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THE RIVERS SCHOOL

333 Winter Street, Weston, MA 02493

  • The Rivers School

Olicia Xu: Beth Israel Deaconess




This summer, I have been given the wonderful opportunity to intern at Beth Israel Deaconess HealthCare in Wayland with Dr. Deborah Riester. Dr. Riester is a physician and endocrinologist at Beth Israel who specializes in Primary Care and Internal Medicine. As an endocrinologist, Dr. Riester works extensively with medicine concerning the endocrine system, its glands, and hormones. At the beginning of my internship, Dr. Riester informed me that my age may limit me in terms of what I would be able to do within the office.


Despite her initial words, I have found my experience at Beth Israel enriching nonetheless.

Typically, my jobs consisted of greeting and rooming patients, which included taking their weight and going through an initial screening. Afterwards, I would research and read up on the different cases that were introduced to me that day, to gather a more profound understanding of the medical concepts. Reasons for visiting Dr. Riester varied from patient to patient and I was able to learn something new from every one of them. I watched as Dr. Riester, along with others in her office, checked blood pressure, performed pulmonary function tests (PFTs), and completed electrocardiograms (EKGs) on various patients.


Since many of Dr Riester’s patients were diabetic, I learned a lot about diabetes over the course of my internship as well. When treating diabetic patients, Dr. Riester would typically have a series of tests done including an HgbA1c, to monitor the patient’s glucose levels and ensure they were living a healthy lifestyle. An HgbA1c is a common blood test used to analyze a patient’s blood sugar level over the course of 2-3 months. This would allow Dr. Riester to gain a better grasp on how each patient was doing in terms of caring for their diabetes. The target HgbA1c for diabetics is usually around 7%, because the higher the HgbA1c level, the greater the risk for diabetes complications and poor blood sugar control. Dr. Riester would typically analyze their blood sugar levels, and prescribe proper doses of insulin and medication, in order to help them live a healthy lifestyle.

The cases on each patient varied across a wide spectrum as well. One specific case that stood out to me was a patient who came in with complaints of chest pain on her left side. I was aware that chest pain could be a serious condition and since it was mainly on the patient’s left side, it could have been a result from heart or blood vessel problems. The patient’s EKG was normal; however, Dr. Riester decided to run some more tests. After examining the test results and noticing elevated secreted levels of CPK and Troponin in the patient, Dr. Riester concluded that the patient had had a heart attack. She described how Troponin and Creatine Phosphokinase (CPK) are two enzymes found in the heart that will be released into the bloodstream after cardiac injury. A heart attack (myocardial infarction) happens when a blood clot causes a sudden, complete blockage of the coronary artery. This prevents the flow of oxygenated blood to the heart muscle, and puts individuals at risk of heart failure and ventricular fibrillation (V-fib), a type of cardiac arrhythmia where disorganized electrical activity in the ventricles cause a rapid, irregular heartbeat. At first, it surprised me that the patient was unaware that she had just undergone a heart attack. Then, I realized how lucky she was that Dr. Riester had caught it and she was able to seek further treatment.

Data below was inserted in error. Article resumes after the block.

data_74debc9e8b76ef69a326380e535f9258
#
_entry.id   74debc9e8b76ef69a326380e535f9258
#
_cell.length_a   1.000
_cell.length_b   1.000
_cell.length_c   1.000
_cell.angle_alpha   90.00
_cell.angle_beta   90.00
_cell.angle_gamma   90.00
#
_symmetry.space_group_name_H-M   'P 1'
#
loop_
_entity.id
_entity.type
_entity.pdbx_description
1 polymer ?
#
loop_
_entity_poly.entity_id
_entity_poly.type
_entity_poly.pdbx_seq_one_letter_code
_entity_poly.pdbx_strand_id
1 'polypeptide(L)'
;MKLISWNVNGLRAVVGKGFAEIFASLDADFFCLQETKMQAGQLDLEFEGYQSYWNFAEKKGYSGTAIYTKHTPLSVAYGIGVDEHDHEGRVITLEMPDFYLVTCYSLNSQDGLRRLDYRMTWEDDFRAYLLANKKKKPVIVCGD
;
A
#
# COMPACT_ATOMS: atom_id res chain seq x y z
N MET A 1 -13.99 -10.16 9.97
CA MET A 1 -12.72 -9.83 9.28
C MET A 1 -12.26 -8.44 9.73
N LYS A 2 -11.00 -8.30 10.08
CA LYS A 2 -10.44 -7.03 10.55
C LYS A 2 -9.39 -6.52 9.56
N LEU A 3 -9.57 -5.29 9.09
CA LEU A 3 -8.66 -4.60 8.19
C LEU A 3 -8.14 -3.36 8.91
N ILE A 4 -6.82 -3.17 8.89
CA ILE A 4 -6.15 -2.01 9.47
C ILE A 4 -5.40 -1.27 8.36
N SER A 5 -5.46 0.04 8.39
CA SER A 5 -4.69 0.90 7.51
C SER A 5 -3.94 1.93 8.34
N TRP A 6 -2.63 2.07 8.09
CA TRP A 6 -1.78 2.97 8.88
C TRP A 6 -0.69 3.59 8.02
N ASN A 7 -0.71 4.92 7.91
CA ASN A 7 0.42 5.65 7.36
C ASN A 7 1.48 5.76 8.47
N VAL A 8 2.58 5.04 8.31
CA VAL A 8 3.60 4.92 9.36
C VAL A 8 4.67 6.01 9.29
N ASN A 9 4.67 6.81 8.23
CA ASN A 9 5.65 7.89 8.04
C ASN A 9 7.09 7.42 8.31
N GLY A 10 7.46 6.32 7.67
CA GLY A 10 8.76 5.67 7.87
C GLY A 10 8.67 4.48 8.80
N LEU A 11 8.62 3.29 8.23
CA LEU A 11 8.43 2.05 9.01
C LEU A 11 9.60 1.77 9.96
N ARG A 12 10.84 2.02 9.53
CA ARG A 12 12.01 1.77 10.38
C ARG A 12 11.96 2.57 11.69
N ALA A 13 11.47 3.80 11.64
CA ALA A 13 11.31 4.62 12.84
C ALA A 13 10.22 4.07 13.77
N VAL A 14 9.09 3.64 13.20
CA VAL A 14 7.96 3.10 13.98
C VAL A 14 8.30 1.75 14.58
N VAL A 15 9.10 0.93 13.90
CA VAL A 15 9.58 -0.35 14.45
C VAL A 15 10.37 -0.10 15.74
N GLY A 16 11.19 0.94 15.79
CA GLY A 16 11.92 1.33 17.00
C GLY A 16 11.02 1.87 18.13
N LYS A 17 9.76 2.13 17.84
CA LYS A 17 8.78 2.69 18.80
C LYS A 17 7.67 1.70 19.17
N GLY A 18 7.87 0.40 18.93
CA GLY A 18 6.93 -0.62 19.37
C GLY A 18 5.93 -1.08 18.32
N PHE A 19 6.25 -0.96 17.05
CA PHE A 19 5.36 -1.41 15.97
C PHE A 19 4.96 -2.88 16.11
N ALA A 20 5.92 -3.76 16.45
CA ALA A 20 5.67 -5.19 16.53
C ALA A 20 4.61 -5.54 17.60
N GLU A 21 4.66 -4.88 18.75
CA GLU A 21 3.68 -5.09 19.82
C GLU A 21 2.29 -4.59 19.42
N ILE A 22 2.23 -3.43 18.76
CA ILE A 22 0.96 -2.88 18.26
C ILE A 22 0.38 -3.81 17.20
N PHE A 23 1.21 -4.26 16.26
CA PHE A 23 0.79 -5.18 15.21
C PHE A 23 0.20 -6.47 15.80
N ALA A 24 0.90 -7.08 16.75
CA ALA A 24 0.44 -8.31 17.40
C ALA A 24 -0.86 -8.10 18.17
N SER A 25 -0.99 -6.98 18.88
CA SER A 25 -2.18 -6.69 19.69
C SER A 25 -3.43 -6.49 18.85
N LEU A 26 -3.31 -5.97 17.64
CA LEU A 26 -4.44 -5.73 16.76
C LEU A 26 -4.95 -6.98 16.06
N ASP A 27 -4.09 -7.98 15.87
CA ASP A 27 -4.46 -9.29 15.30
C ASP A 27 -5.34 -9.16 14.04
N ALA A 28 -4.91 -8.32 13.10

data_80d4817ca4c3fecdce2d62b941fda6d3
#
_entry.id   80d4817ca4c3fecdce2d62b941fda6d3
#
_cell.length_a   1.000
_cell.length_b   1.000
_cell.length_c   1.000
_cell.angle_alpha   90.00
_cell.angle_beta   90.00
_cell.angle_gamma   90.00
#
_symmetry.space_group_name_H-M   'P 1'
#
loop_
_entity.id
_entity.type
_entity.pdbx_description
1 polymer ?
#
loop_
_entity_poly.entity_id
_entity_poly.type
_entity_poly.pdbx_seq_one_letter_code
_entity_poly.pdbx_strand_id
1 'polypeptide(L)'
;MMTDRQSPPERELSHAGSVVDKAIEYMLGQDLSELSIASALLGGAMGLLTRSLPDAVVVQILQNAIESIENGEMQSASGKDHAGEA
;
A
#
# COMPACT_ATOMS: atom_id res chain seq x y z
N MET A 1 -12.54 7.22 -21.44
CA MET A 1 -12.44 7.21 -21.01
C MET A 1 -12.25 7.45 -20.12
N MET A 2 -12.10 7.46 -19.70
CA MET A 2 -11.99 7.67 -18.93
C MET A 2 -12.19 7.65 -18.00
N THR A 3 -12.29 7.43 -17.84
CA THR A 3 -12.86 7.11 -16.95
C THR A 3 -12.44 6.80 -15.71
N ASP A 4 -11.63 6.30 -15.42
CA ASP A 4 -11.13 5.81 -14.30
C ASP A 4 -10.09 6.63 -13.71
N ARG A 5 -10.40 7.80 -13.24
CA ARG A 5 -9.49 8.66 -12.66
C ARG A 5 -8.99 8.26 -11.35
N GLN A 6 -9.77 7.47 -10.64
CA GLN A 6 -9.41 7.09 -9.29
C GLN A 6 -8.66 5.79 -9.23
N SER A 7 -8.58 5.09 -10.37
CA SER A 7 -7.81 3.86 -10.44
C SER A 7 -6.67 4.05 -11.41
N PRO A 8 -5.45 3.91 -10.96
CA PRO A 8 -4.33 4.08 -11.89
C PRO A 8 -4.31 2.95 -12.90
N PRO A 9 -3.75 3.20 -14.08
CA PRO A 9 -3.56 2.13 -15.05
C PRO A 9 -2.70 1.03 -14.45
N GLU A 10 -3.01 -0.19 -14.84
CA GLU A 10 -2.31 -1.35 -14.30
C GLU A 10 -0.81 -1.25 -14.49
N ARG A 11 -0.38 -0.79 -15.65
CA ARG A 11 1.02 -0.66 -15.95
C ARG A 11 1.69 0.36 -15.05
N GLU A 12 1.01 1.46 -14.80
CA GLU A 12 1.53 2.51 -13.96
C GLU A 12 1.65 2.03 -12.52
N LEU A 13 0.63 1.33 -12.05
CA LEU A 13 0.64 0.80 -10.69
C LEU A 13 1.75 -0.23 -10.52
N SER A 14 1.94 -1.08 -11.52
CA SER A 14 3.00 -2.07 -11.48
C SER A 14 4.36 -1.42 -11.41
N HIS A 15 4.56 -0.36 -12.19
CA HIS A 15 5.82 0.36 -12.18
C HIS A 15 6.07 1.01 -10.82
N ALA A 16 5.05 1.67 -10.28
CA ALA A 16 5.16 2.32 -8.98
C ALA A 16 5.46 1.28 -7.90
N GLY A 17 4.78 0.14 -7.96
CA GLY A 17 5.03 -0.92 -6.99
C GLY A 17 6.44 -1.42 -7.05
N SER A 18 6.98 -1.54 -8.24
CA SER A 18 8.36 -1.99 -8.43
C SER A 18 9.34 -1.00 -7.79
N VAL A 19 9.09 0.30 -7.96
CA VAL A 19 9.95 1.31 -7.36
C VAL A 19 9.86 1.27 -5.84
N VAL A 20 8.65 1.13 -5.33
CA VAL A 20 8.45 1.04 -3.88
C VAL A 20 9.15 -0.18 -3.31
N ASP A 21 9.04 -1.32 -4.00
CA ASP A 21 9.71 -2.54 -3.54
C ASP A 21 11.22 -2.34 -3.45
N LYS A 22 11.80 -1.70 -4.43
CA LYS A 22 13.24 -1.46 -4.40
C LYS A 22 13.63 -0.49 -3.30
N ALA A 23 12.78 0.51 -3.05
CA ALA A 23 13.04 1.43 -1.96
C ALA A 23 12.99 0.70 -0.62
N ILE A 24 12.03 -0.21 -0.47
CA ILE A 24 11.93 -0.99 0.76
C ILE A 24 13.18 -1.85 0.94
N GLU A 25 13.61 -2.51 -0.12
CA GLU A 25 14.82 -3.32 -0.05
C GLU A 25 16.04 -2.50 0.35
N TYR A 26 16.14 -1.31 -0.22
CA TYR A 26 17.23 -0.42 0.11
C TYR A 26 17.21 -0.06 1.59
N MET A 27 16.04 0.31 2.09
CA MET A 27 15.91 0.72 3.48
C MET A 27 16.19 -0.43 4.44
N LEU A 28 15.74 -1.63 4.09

As my time at Beth Israel draws to a close, I realize how lucky I am to have been given this amazing opportunity. I am thankful for Mr. Schlenker, Dr. Riester, and everyone else in the office for affording me such a wonderful internship and making my time at Beth Israel so invaluable. I found everyone I met at Beth Israel to be so open and encouraging, and I am so grateful to have been able to work with them for the past few weeks, getting the “real” experience within the medical world. I have learned more than I could have ever imagined throughout my time here researching medical conditions, interacting with patients, and observing Dr. Riester. This internship has greatly reinforced my passion and love for the field of medicine, and I will carry the lessons I have learned with me throughout my the rest of my education and future career.